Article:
For centuries smallholder farmers have combined crops and trees in agroforestry systems to ensure agricultural productivity and healthy ecosystems. The small-scale practice has proven to be effective for better yields, diversification and soil quality. But can it be scaled up? There is an agroforestry project in Laos that combines commercial forestry with local food production, keeping profits intact.
The Laos management team of Stora Enso, one of the largest pulp and paper industry groups in the world, pioneered a new model for timber production. In contrast to most other plantation operations, the company’s new model counterbalances interests of all the relevant stakeholders, integrating food security and commercial wood production.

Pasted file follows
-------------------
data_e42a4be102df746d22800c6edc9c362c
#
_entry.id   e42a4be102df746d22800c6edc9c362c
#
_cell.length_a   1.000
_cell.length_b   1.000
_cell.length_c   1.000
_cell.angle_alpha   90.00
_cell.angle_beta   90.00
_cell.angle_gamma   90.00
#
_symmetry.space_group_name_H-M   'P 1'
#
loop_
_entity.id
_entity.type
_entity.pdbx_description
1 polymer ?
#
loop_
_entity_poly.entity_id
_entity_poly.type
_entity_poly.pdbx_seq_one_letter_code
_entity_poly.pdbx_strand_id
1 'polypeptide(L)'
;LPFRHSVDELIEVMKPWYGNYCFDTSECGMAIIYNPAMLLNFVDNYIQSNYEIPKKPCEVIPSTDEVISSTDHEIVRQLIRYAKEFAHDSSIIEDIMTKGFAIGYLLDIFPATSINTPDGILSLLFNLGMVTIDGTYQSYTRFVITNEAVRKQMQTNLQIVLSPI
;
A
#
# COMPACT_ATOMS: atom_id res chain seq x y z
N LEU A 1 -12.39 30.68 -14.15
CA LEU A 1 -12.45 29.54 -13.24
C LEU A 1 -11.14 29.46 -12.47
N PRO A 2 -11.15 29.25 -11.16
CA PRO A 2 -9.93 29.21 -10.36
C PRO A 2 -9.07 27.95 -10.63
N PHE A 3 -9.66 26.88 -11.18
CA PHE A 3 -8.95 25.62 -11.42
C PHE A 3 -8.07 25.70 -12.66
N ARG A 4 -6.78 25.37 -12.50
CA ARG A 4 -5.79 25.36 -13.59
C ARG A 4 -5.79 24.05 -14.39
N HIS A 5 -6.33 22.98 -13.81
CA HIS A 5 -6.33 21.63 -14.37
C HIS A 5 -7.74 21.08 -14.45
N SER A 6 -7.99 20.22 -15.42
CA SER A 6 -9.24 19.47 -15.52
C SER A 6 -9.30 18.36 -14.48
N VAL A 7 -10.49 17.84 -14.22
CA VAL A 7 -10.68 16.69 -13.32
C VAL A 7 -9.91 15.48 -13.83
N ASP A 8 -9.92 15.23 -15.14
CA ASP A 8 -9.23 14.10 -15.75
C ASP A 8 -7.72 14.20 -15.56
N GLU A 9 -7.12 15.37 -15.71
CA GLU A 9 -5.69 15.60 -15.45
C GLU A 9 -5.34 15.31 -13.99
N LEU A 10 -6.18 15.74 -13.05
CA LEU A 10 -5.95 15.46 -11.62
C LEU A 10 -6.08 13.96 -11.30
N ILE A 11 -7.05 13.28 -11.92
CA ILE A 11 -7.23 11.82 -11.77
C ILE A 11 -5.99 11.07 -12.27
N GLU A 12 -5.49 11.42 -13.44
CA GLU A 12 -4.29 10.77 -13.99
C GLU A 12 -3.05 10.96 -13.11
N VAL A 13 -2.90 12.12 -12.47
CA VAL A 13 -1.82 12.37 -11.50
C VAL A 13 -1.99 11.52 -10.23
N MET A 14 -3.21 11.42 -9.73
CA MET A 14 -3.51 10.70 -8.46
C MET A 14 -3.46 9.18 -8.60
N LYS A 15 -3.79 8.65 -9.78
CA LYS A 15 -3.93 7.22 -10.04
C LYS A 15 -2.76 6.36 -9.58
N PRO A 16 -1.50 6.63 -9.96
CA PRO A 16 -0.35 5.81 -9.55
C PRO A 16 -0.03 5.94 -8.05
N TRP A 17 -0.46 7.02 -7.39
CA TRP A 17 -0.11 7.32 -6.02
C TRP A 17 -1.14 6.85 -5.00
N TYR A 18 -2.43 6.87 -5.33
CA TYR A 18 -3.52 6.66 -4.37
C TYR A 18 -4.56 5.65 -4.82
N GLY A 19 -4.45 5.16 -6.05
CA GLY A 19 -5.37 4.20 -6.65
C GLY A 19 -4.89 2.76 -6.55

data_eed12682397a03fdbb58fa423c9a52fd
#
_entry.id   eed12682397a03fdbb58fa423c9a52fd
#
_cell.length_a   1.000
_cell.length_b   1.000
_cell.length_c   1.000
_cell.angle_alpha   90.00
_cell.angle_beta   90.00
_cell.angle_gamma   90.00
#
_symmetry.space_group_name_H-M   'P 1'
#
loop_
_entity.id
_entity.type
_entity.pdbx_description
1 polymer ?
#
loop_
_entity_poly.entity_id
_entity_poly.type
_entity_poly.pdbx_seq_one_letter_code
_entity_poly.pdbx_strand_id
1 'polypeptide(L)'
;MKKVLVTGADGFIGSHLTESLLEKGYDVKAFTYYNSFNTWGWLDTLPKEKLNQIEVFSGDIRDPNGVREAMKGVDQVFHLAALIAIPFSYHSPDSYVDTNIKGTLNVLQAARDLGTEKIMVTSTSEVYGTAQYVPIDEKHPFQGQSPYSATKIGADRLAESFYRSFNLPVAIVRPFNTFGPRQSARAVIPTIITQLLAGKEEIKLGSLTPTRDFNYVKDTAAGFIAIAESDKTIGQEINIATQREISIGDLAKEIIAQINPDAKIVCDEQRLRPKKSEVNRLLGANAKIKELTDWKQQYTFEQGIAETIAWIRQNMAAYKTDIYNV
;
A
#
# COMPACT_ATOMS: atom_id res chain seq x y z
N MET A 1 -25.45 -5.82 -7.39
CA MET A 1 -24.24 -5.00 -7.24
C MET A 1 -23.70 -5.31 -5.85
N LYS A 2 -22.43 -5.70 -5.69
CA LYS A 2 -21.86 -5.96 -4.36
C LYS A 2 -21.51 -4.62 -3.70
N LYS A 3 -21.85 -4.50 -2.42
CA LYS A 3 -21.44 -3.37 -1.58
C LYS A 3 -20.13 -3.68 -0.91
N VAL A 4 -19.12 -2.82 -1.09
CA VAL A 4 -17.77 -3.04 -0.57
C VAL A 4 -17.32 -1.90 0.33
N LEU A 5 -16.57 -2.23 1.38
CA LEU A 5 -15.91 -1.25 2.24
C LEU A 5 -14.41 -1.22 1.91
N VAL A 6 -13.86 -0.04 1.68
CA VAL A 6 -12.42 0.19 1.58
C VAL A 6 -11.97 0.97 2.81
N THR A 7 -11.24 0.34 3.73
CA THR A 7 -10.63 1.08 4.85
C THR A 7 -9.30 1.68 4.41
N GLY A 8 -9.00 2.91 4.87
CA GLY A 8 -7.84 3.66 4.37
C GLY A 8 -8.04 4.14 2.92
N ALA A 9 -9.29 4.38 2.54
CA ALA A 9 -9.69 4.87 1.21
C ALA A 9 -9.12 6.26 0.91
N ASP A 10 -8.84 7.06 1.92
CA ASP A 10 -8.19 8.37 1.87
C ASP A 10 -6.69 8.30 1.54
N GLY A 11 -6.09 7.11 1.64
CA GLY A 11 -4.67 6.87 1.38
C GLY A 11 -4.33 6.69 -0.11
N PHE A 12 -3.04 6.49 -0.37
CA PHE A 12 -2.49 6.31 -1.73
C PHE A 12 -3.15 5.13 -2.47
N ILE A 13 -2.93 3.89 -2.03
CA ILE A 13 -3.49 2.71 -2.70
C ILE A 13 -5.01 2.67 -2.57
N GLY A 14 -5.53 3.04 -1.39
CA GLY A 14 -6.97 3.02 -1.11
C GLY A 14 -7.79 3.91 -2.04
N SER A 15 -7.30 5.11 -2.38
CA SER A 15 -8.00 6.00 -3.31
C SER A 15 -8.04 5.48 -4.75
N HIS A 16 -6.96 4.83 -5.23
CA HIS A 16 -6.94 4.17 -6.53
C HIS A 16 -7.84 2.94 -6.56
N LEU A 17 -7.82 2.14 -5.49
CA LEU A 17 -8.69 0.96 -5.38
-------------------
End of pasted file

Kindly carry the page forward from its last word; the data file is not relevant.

How can a multinational, large-scale pulp and paper industry meet commercial goals by using practices that squeeze timber, rice and cattle production into the same space? Peter Fogde, Chief Operations Officer at Stora Enso Laos, believes it is possible, but that one has to put farmers at the centre of the approach:
“You can’t work against the farmers, you need to work with them, with the people and their needs. That’s how you succeed”.